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French chef Alexandre Couillon works in the kitchen of his restaurant La Marine in Noirmoutier-en-l’Ile, western France - the sole new three-Michelin-star restaurant in the publisher’s new guide to France. Photo: AFP

‘We are cooking out of our home’: newest 3-Michelin-star restaurant in France joins shrinking band of elite places to eat in publisher’s latest guide

  • The 2023 Michelin guide for France features 29 three-Michelin-star restaurants, down from 31 in the last edition, and 44 newly awarded stars, most beyond Paris
  • The only new three-Michelin-star restaurant is run by a husband-and-wife team on an island off the west coast of France so small it feeds 20 diners per service

The dining scene at the top of the French food chain is shrinking.

This year there are 29 three-Michelin-star restaurants in France. Last year, there were 31.

La Marine, a fish and seafood specialist on Noirmoutier island off the west coast of France, was the only new fine-dining spot awarded the top ranking in the publisher’s latest guide for the country, launched on March 6 in Strasbourg, eastern France.

La Marine’s chef Alexandre Couillon and his wife, Celine, joined the elite circle by impressing Michelin inspectors with two dishes they called “monuments to modern cuisine”. These were braised mackerel with beetroot and parsley foam and a crispy buckwheat dessert, made with caramel mousse, candied citrus fruit and sea lettuce sorbet.

Chef Alexandre Couillon gestures at the launch on March 6 of the 2023 edition of the Michelin Guide to France after his restaurant La Marine, a fish and seafood specialist on Noirmoutier island off the country’s west coast, earned 3 Michelin stars for the first time. Photo: Xinhua

“This is incredible because we are a really small restaurant cooking out of our home using fresh local ingredients,” said Couillon after the ceremony.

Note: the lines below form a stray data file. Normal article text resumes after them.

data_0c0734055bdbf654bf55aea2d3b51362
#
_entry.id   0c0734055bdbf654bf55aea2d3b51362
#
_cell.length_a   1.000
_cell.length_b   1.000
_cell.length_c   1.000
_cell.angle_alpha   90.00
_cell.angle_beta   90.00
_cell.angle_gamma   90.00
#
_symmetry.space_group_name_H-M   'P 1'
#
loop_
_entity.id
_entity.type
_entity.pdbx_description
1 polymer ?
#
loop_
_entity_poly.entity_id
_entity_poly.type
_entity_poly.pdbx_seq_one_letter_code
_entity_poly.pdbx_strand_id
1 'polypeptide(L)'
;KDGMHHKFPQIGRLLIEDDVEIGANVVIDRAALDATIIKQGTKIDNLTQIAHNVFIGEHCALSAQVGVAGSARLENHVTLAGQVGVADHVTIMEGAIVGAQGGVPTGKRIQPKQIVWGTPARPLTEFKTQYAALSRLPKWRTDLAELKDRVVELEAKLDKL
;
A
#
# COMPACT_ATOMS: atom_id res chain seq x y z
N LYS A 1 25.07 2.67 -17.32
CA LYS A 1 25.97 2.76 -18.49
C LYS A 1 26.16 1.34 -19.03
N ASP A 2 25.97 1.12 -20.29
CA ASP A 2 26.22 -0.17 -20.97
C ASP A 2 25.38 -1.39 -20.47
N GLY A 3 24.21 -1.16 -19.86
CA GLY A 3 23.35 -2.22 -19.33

He and his wife took over his parents’ fish outlet in 1999 when they were 23 years old, turning a simple restaurant serving tourist fare in the summer months into a gourmet phenomenon open nearly year-round.

Alexandre Couillon selects oysters for his restaurant La Marine, in a photo taken on Noirmoutier island in 2016 after he was named Chef of the Year by French restaurant guide Gault et Millau in its 2017 edition. Photo: AFP

Michelin’s streamlining of the top echelons of French gastronomy was also marked by an increasing focus on regions outside Paris. Of 44 establishments newly awarded stars, 37 are beyond the capital city; several were also recognised with awards for best sommelier and pastry chefs.

The four restaurants newly awarded a second star this year are in different corners of France, including L’Auberge de Montmin, which is set in Haute-Savoie, southeastern France, and L’Amaryllis, in Burgundy.

“More than ever chefs get their inspiration from the regions,” Gwendal Poullennec, international director of Guide Michelin said during Monday’s ceremony, which featured three-Michelin-star chefs from across Europe.

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The event marked a return to normal for an industry ravaged by the Covid-19 pandemic, when restaurants first had to close, then find ways to recruit staff during a labour crunch and now grapple with food price inflation.